Article · Oct 2013 · Neurochemistry International
  • Source
    [Show abstract] [Hide abstract] ABSTRACT: Importance: Isolated cytochrome-c oxidase (COX) deficiency is one of the most frequent respiratory chain defects seen in human mitochondrial disease. Typically, patients present with severe neonatal multisystem disease and have an early fatal outcome. We describe an adult patient with isolated COX deficiency associated with a relatively mild clinical phenotype comprising myopathy; demyelinating neuropathy; premature ovarian failure; short stature; hearing loss; pigmentary maculopathy; and renal tubular dysfunction. Observations: Whole-exome sequencing detected 1 known pathogenic and 1 novel COX10 mutation: c.1007A>T; p.Asp336Val, previously associated with fatal infantile COX deficiency, and c.1015C>T; p.Arg339Trp. Muscle COX holoenzyme and subassemblies were undetectable on immunoblots of blue-native gels, whereas denaturing gels and immunocytochemistry showed reduced core subunit MTCO1. Heme absorption spectra revealed low heme aa3 compatible with heme A:farnesyltransferase deficiency due to COX10 dysfunction. Both mutations demonstrated respiratory deficiency in yeast, confirming pathogenicity. A COX10 protein model was used to predict the structural consequences of the novel Arg339Trp and all previously reported substitutions. Conclusions and relevance: These findings establish that COX10 mutations cause adult mitochondrial disease. Nuclear modifiers, epigenetic phenomenon, and/or environmental factors may influence the disease phenotype caused by reduced COX activity and contribute to the variable clinical severity related to COX10 dysfunction.
    Full-text available · Article · Oct 2013
  • Source
    [Show abstract] [Hide abstract] ABSTRACT: Transcription factor Nrf2 and its repressor Keap1 regulate a network of cytoprotective genes involving more than 1% of the genome, their best known targets being drug-metabolizing and antioxidant genes. Here we demonstrate a novel role for this pathway in directly regulating mitochondrial bioenergetics in murine neurons and embryonic fibroblasts. Loss of Nrf2 leads to mitochondrial depolarisation, decreased ATP levels and impaired respiration, whereas genetic activation of Nrf2 increases the mitochondrial membrane potential and ATP levels, the rate of respiration and the efficiency of oxidative phosphorylation. We further show that Nrf2-deficient cells have increased production of ATP in glycolysis, which is then used by the F1Fo-ATPase for maintenance of the mitochondrial membrane potential. While the levels and in vitro activities of the respiratory complexes are unaffected by Nrf2 deletion, their activities in isolated mitochondria and intact live cells are substantially impaired. In addition, the rate of regeneration of NADH after inhibition of respiration is much slower in Nrf2-knockout cells than in their wild-type counterparts. Taken together, these results show that Nrf2 directly regulates cellular energy metabolism through modulating the availability of substrates for mitochondrial respiration. Our findings highlight the importance of efficient energy metabolism in Nrf2-mediated cytoprotection.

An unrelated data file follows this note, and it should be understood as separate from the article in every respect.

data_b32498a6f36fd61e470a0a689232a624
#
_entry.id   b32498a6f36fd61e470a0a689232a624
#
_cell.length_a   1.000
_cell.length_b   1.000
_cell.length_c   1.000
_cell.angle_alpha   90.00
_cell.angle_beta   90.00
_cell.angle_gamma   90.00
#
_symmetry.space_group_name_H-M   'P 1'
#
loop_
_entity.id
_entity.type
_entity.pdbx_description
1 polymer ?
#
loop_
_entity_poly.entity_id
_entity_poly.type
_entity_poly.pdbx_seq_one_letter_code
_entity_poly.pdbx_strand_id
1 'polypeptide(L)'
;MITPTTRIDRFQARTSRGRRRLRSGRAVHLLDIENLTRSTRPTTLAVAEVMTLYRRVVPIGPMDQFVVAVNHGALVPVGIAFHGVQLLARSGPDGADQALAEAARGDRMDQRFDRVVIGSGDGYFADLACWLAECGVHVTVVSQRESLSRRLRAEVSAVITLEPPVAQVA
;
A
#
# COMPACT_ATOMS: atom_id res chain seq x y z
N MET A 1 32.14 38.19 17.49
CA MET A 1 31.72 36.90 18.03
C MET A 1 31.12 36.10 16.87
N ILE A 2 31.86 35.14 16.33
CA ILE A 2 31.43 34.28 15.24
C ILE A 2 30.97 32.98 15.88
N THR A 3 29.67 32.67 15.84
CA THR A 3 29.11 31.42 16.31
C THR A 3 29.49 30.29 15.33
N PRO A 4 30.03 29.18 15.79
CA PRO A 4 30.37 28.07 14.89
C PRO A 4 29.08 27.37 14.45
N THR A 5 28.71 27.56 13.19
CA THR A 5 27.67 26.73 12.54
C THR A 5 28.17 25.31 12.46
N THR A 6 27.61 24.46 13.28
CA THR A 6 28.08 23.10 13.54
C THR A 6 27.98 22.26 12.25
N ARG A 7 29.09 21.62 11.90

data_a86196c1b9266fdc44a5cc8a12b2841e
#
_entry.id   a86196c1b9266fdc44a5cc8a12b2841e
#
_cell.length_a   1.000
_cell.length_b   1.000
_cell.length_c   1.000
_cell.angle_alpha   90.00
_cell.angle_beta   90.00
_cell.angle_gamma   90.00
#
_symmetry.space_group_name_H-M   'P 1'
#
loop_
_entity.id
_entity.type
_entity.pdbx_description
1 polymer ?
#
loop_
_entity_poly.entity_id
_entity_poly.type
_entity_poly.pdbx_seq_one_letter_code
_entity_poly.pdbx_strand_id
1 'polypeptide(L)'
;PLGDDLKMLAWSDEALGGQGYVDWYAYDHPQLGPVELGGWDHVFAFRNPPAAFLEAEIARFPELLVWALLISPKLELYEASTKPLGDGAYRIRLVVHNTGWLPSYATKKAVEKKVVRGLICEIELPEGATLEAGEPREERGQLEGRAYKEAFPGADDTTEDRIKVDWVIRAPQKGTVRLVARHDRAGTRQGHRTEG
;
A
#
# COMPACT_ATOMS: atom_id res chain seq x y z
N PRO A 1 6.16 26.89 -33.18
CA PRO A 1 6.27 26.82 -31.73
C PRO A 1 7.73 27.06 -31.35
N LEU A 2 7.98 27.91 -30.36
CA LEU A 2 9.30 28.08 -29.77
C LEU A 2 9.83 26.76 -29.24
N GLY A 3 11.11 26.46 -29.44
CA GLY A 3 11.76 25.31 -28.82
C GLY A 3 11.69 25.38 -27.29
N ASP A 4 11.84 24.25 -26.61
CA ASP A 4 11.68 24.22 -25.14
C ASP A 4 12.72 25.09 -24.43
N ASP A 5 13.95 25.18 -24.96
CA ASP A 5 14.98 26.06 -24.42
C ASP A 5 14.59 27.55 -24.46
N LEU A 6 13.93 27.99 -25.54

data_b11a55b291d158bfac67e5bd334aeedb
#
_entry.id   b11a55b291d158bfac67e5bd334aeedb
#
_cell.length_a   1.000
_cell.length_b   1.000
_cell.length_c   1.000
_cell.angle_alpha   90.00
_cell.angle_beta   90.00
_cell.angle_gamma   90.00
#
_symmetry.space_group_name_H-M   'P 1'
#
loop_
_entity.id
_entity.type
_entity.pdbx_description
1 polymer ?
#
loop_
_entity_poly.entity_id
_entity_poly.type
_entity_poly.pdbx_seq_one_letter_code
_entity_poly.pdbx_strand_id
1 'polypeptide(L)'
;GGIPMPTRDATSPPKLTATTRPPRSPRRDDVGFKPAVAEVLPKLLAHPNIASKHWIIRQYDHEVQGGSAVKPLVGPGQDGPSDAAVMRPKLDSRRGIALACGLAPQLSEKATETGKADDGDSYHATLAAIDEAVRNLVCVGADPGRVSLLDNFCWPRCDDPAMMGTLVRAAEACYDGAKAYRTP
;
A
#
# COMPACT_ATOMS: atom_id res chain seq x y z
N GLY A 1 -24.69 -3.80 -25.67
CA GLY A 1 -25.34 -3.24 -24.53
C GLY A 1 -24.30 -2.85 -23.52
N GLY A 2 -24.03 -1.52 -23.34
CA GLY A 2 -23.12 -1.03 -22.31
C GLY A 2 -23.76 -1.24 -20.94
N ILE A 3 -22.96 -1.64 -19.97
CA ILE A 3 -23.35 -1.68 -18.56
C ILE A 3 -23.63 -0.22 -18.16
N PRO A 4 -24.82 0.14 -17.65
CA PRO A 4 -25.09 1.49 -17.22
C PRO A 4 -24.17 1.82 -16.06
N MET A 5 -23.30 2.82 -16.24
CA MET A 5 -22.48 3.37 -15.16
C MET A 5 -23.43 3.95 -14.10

Full-text available · Article · Aug 2013 · Biology Open
  • Source
    [Show abstract] [Hide abstract] ABSTRACT: Background: SURF1 deficiency, a monogenic mitochondrial disorder, is the most frequent cause of cytochrome c oxidase (COX) deficient Leigh syndrome (LS). We report the first natural history study of SURF1 deficiency. Methods: We conducted a multi-centre case notes review of 44 SURF1-deficient patients from ten different UK centres and two Australian centres. Survival data for LRPPRC-deficient LS and nuclear-encoded complex I-deficient LS patients were obtained from previous publications. The survival of SURF1-deficient patients was compared with these two groups using Kaplan-Meier survival analysis and logrank test. Results: The majority of patients (32/44, 73%) presented in infancy (median 9.5 months). Frequent symptoms were poor weight gain (95%, median age 10 months), hypotonia (93%, median age 14 months), poor feeding/vomiting (89%, median age 10 months), developmental delay (88%, median age 14 months), developmental regression (71%, median age 19 months), movement disorder (52%, median age 24 months), oculomotor involvement (52%, median age 29 months) and central respiratory failure (78%, median age 31 months). Hypertrichosis (41%), optic atrophy (23%), encephalopathy (20%), seizures (14%) and cardiomyopathy (2%) were observed less frequently. Conclusions: SURF1-deficient patients have a homogeneous clinical and biochemical phenotype. Early recognition is essential to expedite diagnosis and enable prenatal diagnosis.
    Full-text available · Article · Jul 2013 · Orphanet Journal of Rare Diseases
  • Source
    [Show abstract] [Hide abstract] ABSTRACT: We evaluated coenzyme Q10 (CoQ) levels in patients studied under suspicion of mitochondrial DNA depletion syndromes (MDS) (n = 39). CoQ levels were quantified by HPLC, and the percentage of mtDNA depletion by quantitative real-time PCR. A high percentage of MDS patients presented with CoQ deficiency as compared to other mitochondrial patients (Mann–Whitney-U test: p = 0.001). Our findings suggest that MDS are frequently associated with CoQ deficiency, as a possible secondary consequence of disease pathophysiology. Assessment of muscle CoQ status seems advisable in MDS patients since the possibility of CoQ supplementation may then be considered as a candidate therapy.